About the program
OverviewBiobank Registration Program Summary
The program aims to implement registration of new collections of human research biospecimens that are collected, stored, and used for health research. The single term ‘biobank’ is used throughout the program to encompass all types of research collections irrespective of size or type.Program Goals
- To improve human biospecimen quality and availability for research through introduction to educational materials and registration of collections that will create a common understanding across all researchers of how to conduct biobanking to conform to international standards and a mechanism for researchers to find collections
- To align Canadian human biobank standards with international standards and best practices in order to facilitate compilations of cohorts representative of both broad populations and precise subgroups. This will enable research participation in national and international collaborations and promote robust translation of knowledge to support precision medicine
- To uphold and promote public trust in researchers and organizations collecting biospecimens for research purposes through improved biobank governance and increased transparency around biobanking. This will encourage more Canadians participants to donate samples to biobanks for health research purposes and will reduce the potential or perception of risk for institutions.
Benefits and Value of the programEngagement with the program will give researchers
- access to education about handling research biospecimens
- increased access to known-quality fit-for-purpose biospecimens
- the ability to draw on similar cohorts in order to validate their studies
- increased competitiveness – quality of future data generated on biospecimens of known standard can be recognized by journals and peer reviewers
- Biospecimens (eg tissue and blood samples) are a critical fuel that increasingly drives current clinical care and that drives research to create better health.
- Biospecimens are obtained from patients and through a set of processes called ‘biobanking’ are collected, processed, analyzed and stored to provide information that supports diagnosis and treatment decisions.
- This same set of processes overlaps with the collection of biospecimens for research biobanks, and clinical and research biobanking are increasingly intertwined.
- When our current health systems were established over 50 years ago, the relative importance of this ‘biospecimen derived’ information and the operational pipeline that generates it, was low and the attention given to the quality and efficiency of the biospecimen pipeline was limited.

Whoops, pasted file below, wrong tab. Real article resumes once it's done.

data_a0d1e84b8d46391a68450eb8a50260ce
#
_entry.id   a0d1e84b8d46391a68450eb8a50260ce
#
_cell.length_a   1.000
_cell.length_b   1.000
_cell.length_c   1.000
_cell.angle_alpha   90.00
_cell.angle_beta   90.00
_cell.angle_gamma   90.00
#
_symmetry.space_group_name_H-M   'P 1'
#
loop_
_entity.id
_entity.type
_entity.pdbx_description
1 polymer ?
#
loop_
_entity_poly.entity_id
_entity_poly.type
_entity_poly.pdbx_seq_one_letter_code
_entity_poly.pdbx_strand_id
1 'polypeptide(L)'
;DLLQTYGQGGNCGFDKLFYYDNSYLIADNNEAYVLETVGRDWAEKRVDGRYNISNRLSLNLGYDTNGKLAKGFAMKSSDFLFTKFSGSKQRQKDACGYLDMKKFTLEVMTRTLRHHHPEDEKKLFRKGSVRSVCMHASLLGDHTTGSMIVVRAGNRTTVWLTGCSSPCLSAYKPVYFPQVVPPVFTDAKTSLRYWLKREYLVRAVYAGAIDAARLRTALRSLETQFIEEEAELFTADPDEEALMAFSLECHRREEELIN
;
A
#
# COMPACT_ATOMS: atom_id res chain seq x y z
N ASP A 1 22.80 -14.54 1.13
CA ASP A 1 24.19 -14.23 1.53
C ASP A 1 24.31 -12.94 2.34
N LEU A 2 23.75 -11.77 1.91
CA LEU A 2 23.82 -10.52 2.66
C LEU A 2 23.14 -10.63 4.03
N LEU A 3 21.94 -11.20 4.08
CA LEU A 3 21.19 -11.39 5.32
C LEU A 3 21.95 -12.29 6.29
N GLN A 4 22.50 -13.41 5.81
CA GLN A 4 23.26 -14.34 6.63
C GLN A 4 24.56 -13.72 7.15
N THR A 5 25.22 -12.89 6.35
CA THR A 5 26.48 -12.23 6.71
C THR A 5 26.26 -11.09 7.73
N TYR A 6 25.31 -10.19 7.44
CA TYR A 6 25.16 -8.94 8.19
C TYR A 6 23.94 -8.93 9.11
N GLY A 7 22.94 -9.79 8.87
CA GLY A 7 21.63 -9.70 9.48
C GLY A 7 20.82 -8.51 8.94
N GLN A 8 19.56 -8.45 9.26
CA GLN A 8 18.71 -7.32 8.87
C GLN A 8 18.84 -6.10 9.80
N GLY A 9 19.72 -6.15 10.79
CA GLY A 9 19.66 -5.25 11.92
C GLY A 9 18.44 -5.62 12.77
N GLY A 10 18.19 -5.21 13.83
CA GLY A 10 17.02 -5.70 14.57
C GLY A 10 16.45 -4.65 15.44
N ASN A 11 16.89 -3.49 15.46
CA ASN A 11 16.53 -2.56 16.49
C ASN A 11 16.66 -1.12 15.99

- Times have changed.
- For example, before 2005 an oncologist considering the diagnosis and treatment options for a breast cancer patient would first consider features of the patient and the disease such as tumour size and stage, and then integrate limited ‘biospecimen derived’ information. Now the first feature considered is the ‘biospecimen derived’ information. However the biospecimen pipeline that underpins this transition to ‘personalized/predictive medicine’ is antiquated and relatively unstandardized.
- the validity and robustness of biospecimen derived information used by clinicians and studied by researchers is subject to variations,
- the governance of the research use of biospecimens is uneven,
- the cost of duplication and storage of biospecimens of uncertain provenance is growing.
Assessment of the effectiveness of existing and new treatments for responsible management of our scare health care resources is also dependent on having confidence that known and common standards are being applied to ensure biospecimen quality.
Definitions and Inclusion/Exclusion CriteriaBiobank
- The single term ‘biobank’ is used throughout the program to encompass all types of research collections irrespective of size or type. These collections arise in the course of pursuing basic research projects, translational research studies, clinical studies and trials, as well as when creating a collection to support future health research.
- The term biospecimen encompasses intact human tissues including
- - fresh or preserved tissues
- - fractionated blood and fluids
- The term biospecimen does not include derivatives or products that arise from processing
- - extracted molecules
- - tissue sections or cells on slides
- - cell lines
Click here to get a full list of tissues and formats included and excluded in the programInclusion Criteria
- New biospecimen research collections that arise in the course of pursuing - basic research projects, translational research studies, clinical studies and trials, (ie when creating a collection to support future health research)
- Biospecimen collections that are
- intended for clinical purposes
- part of industry sponsored studies
- stored for less than three months
Biobank LocatorBiobank Locator Summary.
The Biobank Locator is an online searchable database of Canadian research biospecimen collections. You can search the database by adding free text into the Search box in the top upper right hand corner of the locator. You can search by collection name, principal investigator, key words, institution etc). You can also get more information about the biospecimen collections and contact details for inquiries by clicking on the name of the collection. If you want to access the biobank locator, you will be asked to provide an email address so we can report on who is accessing our biobank locator. You can add your research collection to the Biobank Locator by signing up here canreg.biobanking.org If you find information about your research collection on the locator that needs to be edited or corrected, you can login to the site and make the edits yourself or contact us at firstname.lastname@example.org.Scroll